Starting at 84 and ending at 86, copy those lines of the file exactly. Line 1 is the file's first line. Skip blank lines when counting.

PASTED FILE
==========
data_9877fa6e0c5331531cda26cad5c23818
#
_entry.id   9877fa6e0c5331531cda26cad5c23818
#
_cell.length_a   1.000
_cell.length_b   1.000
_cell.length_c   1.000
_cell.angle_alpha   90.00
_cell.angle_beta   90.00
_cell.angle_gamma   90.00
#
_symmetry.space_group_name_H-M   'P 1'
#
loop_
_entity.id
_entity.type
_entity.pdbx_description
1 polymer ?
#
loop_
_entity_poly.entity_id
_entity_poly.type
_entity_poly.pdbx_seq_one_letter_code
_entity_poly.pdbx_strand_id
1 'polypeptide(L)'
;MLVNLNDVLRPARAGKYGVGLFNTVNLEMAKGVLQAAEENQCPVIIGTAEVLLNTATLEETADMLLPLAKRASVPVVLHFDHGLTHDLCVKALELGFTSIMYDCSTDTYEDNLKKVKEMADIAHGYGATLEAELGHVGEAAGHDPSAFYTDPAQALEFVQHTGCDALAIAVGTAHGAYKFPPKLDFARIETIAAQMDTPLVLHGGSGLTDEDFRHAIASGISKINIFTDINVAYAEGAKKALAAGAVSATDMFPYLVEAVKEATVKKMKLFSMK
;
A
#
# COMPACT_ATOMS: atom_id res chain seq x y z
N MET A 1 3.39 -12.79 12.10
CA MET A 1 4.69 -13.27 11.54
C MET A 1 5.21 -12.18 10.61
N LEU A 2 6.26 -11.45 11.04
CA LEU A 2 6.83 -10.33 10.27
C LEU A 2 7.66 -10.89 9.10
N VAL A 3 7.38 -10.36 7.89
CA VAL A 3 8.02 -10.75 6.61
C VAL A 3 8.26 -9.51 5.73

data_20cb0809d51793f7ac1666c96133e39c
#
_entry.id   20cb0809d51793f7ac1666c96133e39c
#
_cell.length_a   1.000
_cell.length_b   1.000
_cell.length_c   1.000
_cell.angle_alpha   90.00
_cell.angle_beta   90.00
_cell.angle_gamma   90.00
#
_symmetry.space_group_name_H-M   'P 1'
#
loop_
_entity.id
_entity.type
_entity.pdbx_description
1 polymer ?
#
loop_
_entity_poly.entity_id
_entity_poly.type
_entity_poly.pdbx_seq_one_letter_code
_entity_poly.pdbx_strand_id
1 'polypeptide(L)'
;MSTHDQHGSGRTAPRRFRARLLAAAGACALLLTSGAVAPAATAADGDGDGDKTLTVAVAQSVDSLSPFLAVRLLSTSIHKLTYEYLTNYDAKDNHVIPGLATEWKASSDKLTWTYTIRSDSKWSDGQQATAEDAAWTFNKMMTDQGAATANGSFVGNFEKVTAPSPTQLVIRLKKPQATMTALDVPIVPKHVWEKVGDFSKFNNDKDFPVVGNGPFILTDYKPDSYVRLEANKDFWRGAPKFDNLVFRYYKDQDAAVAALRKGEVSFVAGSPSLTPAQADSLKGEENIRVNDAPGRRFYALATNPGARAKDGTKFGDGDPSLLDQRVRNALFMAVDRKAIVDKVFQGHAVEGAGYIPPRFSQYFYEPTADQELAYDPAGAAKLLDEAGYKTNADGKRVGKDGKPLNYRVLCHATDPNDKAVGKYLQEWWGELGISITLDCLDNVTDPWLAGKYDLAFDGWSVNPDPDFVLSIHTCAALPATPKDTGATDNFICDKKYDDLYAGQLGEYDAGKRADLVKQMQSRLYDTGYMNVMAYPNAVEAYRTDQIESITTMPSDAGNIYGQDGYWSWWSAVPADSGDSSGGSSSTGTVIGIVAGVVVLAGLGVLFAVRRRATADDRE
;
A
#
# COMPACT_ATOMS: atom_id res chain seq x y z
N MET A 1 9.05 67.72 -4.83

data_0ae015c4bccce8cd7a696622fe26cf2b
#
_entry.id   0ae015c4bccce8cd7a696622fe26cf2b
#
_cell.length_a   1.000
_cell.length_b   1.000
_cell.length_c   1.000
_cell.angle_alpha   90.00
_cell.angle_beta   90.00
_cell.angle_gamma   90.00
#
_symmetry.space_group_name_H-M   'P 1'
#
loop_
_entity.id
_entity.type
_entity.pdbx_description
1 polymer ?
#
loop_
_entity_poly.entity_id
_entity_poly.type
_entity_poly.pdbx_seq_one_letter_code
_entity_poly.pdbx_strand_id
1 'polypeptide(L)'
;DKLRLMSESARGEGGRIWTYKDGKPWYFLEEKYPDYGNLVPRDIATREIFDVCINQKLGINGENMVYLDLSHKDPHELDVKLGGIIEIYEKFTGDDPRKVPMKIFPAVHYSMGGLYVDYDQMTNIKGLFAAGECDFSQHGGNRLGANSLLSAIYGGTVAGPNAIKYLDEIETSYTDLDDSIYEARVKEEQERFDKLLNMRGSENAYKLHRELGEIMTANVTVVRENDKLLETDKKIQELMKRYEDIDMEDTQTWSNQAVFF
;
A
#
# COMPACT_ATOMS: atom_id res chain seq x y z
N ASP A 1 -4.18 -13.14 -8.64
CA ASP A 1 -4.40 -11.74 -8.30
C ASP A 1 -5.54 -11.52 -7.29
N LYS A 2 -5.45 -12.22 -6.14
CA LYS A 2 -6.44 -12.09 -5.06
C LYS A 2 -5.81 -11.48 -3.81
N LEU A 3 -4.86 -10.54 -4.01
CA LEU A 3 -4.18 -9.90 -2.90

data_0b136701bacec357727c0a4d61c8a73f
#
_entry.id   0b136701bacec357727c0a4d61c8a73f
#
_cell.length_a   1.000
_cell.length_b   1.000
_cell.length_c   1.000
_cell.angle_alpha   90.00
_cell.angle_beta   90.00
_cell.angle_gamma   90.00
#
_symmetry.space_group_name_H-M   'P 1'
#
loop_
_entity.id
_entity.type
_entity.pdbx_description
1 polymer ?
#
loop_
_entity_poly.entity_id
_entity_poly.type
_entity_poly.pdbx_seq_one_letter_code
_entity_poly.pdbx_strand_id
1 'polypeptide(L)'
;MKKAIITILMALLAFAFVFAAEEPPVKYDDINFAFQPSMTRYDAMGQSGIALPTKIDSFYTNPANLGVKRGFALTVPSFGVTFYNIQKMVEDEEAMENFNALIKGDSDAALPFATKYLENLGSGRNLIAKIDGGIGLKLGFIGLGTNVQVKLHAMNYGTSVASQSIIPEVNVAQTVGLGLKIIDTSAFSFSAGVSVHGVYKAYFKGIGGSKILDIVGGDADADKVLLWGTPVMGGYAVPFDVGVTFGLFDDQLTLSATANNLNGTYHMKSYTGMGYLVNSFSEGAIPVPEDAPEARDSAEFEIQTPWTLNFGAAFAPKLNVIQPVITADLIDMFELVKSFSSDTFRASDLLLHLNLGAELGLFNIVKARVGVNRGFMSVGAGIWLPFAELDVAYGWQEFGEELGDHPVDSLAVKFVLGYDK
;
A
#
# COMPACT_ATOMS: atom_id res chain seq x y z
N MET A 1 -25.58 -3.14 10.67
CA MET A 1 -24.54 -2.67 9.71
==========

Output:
loop_
_entity.id
_entity.type